Thursday, November 29, 2012

The same clear skies are ok, without wind

It may be the same view outside, and I am glad. With the news of high winds in the Mat-Su Valley and unfortunate fires, I am glad to realize Glacier Valley has not suffered the occurrence of wind it could have for such extreme weather. Above is looking across Glacier Valley from the Daylodge at the base of Max’s Mountain. 

Driving into Anchorage this week and last, I have noticed an inversion. That has been confirmed by the temperature readings at the top of Mount Alyeska and nearby mountains reading in the 30’s when down at sea level it is reading 7°. It is also evidenced by my recent photos of the frost covered trees at sea level and in the same photo seeing foliage in the mid and top of the mountain bare. At 11 days now of frost, and it is still the same. 

About those winds, with such cold air down low, I am surprised it did not “fall” into the valley on a downslope wind when all the warm air drafted up. Perhaps it happened so slow. The valley must be experiencing gap winds, cold air drifting down from the arctic or the interior and being squeezed through the Talkeetna and the Chugach Mountains. Here is a great article detailing gap winds as they are not a phenomenon common elsewhere. This article was written with particular interest for pilots.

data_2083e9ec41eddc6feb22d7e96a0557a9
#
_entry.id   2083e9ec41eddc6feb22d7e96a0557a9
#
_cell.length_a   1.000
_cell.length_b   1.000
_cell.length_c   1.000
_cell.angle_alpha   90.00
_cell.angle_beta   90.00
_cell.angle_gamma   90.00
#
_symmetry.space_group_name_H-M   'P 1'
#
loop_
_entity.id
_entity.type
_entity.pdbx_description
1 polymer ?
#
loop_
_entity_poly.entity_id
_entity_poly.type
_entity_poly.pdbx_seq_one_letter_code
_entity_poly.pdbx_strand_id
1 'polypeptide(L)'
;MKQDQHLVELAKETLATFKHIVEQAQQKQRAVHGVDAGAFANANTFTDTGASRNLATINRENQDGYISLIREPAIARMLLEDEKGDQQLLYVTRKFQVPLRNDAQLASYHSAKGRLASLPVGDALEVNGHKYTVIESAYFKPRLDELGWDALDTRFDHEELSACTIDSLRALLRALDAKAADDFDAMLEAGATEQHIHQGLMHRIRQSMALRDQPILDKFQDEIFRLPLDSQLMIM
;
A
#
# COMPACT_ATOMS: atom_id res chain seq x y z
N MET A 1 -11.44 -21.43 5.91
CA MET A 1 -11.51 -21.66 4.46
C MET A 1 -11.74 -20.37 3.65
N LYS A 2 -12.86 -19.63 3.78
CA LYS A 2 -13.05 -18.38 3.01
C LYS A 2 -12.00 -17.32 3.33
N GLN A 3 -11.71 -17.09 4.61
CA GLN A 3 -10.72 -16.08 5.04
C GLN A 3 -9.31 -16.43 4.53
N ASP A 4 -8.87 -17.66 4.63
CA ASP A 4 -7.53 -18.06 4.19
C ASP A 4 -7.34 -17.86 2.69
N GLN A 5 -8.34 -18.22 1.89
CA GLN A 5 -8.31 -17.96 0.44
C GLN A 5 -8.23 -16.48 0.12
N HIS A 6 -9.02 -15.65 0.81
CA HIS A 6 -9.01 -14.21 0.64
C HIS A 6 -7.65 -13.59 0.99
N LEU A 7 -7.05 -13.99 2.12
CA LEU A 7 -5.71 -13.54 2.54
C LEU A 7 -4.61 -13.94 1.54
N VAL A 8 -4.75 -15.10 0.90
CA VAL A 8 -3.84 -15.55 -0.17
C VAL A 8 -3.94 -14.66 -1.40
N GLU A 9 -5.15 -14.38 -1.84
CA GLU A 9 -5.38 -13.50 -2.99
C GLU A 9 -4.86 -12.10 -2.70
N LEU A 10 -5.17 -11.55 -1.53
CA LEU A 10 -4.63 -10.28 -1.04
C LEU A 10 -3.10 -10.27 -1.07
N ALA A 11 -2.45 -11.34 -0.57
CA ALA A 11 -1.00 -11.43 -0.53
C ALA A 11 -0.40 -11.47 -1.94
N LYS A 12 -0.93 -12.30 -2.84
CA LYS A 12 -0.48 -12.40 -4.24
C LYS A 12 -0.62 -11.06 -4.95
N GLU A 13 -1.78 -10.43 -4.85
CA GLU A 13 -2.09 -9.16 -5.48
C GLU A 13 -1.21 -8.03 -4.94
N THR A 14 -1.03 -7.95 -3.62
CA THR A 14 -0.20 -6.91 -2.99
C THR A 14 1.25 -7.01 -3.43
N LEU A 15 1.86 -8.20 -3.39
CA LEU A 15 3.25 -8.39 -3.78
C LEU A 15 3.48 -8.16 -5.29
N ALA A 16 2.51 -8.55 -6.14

This is the view turning around 360° from the above photo, looking up to the headwall with Max’s just off the right side. Look at all that frost and snow still on the trees! (ok, some of it is man-made from the ski business). 

No comments:

Post a Comment